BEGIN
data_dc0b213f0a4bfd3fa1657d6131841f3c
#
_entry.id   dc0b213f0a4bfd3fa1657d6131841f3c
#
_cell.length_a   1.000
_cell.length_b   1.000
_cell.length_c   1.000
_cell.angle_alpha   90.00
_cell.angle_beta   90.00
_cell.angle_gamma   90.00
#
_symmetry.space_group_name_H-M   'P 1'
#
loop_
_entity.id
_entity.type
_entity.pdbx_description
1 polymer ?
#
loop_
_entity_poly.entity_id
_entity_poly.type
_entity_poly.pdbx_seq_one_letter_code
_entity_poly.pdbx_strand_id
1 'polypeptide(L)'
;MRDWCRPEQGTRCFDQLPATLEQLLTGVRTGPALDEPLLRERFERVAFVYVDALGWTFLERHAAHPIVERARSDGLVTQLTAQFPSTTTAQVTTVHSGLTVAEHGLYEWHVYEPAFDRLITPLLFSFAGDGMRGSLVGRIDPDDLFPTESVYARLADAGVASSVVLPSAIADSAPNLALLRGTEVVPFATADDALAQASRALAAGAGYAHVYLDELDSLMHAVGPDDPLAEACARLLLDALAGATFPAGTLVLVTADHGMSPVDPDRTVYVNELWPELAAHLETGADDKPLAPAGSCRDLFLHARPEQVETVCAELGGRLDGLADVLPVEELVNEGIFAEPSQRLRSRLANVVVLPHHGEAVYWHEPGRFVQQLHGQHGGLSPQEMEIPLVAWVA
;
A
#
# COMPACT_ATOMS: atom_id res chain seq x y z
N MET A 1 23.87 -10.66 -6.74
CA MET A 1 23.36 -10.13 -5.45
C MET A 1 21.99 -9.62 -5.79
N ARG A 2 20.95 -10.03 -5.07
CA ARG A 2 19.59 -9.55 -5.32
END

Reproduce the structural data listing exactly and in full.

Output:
data_dc0b213f0a4bfd3fa1657d6131841f3c
#
_entry.id   dc0b213f0a4bfd3fa1657d6131841f3c
#
_cell.length_a   1.000
_cell.length_b   1.000
_cell.length_c   1.000
_cell.angle_alpha   90.00
_cell.angle_beta   90.00
_cell.angle_gamma   90.00
#
_symmetry.space_group_name_H-M   'P 1'
#
loop_
_entity.id
_entity.type
_entity.pdbx_description
1 polymer ?
#
loop_
_entity_poly.entity_id
_entity_poly.type
_entity_poly.pdbx_seq_one_letter_code
_entity_poly.pdbx_strand_id
1 'polypeptide(L)'
;MRDWCRPEQGTRCFDQLPATLEQLLTGVRTGPALDEPLLRERFERVAFVYVDALGWTFLERHAAHPIVERARSDGLVTQLTAQFPSTTTAQVTTVHSGLTVAEHGLYEWHVYEPAFDRLITPLLFSFAGDGMRGSLVGRIDPDDLFPTESVYARLADAGVASSVVLPSAIADSAPNLALLRGTEVVPFATADDALAQASRALAAGAGYAHVYLDELDSLMHAVGPDDPLAEACARLLLDALAGATFPAGTLVLVTADHGMSPVDPDRTVYVNELWPELAAHLETGADDKPLAPAGSCRDLFLHARPEQVETVCAELGGRLDGLADVLPVEELVNEGIFAEPSQRLRSRLANVVVLPHHGEAVYWHEPGRFVQQLHGQHGGLSPQEMEIPLVAWVA
;
A
#
# COMPACT_ATOMS: atom_id res chain seq x y z
N MET A 1 23.87 -10.66 -6.74
CA MET A 1 23.36 -10.13 -5.45
C MET A 1 21.99 -9.62 -5.79
N ARG A 2 20.95 -10.03 -5.07
CA ARG A 2 19.59 -9.55 -5.32